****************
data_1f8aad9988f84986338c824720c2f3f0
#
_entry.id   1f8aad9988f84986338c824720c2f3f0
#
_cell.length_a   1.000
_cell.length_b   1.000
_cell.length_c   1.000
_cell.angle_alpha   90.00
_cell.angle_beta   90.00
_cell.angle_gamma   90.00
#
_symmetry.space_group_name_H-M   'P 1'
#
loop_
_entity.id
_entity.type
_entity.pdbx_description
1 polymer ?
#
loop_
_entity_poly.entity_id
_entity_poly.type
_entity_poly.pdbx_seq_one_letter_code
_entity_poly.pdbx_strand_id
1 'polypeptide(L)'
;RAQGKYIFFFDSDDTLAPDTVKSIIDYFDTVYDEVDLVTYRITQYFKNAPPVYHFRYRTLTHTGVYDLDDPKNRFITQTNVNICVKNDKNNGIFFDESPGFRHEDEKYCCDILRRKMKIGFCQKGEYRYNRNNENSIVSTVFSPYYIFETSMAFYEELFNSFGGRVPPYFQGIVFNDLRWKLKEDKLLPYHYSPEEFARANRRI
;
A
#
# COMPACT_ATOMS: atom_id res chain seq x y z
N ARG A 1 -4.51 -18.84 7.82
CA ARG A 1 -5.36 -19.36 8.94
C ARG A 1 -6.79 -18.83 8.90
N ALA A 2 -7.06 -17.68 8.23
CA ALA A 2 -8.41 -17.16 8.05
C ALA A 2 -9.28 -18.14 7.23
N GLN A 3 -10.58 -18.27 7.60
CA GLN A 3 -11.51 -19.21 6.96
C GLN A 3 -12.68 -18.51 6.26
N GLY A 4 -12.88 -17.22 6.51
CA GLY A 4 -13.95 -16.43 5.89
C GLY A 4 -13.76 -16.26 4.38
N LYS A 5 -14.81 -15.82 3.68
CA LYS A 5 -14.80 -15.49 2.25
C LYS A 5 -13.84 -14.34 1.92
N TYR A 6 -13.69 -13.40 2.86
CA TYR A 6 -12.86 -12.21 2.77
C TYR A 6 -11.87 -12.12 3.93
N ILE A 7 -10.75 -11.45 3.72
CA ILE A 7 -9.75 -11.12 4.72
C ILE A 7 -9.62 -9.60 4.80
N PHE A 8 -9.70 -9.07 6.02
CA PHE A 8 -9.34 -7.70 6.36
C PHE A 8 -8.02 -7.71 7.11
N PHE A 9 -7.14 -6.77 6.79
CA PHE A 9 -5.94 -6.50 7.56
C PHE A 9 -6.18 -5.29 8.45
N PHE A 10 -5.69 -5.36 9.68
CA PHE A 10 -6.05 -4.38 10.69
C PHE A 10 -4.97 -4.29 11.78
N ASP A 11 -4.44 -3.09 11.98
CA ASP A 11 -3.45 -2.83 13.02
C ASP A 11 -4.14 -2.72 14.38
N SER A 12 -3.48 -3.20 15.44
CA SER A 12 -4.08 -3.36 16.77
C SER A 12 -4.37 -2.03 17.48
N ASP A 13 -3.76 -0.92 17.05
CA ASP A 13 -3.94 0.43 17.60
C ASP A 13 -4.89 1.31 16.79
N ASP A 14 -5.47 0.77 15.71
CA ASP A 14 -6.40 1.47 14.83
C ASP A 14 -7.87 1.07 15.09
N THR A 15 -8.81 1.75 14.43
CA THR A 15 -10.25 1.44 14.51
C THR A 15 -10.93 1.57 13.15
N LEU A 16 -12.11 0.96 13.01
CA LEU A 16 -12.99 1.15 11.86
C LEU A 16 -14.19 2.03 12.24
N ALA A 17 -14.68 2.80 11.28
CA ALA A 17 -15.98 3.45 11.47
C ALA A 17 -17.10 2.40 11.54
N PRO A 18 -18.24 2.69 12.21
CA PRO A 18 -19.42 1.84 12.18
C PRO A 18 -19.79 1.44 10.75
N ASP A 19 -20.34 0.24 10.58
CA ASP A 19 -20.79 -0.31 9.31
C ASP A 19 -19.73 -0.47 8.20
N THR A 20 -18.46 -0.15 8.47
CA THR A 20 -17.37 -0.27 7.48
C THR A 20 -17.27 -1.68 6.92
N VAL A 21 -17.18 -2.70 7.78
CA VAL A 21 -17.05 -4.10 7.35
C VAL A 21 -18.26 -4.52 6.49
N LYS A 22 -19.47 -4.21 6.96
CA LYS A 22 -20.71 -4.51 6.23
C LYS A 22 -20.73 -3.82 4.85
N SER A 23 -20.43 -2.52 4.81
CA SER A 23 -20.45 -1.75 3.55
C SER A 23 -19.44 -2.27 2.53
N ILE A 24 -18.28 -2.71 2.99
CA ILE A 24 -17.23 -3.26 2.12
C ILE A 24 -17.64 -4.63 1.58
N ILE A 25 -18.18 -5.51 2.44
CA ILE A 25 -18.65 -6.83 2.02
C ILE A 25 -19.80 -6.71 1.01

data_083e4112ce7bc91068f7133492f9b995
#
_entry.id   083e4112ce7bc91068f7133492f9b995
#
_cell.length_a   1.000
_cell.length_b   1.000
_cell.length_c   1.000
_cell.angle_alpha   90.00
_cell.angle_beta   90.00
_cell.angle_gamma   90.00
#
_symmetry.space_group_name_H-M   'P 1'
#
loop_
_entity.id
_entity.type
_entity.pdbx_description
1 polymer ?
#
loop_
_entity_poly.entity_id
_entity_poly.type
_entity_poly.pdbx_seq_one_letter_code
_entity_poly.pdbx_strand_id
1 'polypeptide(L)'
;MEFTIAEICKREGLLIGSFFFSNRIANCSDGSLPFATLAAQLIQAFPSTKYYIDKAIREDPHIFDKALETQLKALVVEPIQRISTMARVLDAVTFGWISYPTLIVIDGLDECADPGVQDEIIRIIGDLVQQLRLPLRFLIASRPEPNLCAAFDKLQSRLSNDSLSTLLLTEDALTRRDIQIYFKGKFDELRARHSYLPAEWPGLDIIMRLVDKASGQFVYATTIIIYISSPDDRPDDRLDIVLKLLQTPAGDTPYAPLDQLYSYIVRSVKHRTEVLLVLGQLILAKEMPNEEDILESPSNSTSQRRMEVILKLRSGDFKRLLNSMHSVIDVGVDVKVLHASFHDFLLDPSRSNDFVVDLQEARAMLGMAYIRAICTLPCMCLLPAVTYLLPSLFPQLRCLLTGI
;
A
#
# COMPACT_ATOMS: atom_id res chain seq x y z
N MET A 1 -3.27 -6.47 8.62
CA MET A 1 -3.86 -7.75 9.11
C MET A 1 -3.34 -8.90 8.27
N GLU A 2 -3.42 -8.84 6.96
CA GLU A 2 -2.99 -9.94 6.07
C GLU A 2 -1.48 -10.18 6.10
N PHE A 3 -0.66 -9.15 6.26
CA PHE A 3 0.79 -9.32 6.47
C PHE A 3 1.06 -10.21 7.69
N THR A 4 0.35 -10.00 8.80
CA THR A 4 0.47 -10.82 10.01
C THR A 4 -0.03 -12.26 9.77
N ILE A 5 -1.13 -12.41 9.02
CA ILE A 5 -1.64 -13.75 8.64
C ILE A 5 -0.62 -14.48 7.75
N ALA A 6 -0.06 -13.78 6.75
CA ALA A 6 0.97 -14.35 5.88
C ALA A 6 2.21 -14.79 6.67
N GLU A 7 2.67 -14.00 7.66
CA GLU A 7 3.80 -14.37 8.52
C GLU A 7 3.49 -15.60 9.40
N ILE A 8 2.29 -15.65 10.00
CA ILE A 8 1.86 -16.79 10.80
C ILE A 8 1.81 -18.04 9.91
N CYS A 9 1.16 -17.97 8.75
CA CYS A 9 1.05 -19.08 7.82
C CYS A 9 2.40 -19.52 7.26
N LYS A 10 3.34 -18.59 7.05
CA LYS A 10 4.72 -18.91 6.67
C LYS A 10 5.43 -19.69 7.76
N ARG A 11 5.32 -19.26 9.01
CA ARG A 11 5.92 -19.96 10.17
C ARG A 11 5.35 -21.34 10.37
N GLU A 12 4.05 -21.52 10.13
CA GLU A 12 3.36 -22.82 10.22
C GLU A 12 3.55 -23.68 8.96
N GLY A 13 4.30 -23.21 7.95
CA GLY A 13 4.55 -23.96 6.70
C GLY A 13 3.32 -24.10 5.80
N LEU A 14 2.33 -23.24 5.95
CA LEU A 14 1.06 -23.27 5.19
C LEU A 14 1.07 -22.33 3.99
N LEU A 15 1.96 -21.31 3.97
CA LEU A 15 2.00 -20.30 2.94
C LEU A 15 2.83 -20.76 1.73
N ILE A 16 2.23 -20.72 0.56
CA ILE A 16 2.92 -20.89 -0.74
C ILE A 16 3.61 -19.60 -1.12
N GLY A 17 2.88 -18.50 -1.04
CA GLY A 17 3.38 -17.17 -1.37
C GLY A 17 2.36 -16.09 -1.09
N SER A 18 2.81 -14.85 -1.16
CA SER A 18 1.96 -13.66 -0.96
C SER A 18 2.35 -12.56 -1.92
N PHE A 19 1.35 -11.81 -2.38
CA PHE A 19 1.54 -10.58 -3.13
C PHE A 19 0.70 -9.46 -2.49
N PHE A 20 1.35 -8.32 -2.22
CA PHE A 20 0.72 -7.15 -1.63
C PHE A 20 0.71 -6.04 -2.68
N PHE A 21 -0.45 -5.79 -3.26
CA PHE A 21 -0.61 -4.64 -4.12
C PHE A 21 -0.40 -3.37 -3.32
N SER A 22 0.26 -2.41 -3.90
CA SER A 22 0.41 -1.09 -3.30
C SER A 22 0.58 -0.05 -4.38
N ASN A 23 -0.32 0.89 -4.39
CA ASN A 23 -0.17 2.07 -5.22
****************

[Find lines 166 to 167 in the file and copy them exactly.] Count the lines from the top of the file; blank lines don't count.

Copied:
N ARG A 11 5.32 -19.26 9.01
CA ARG A 11 5.92 -19.96 10.17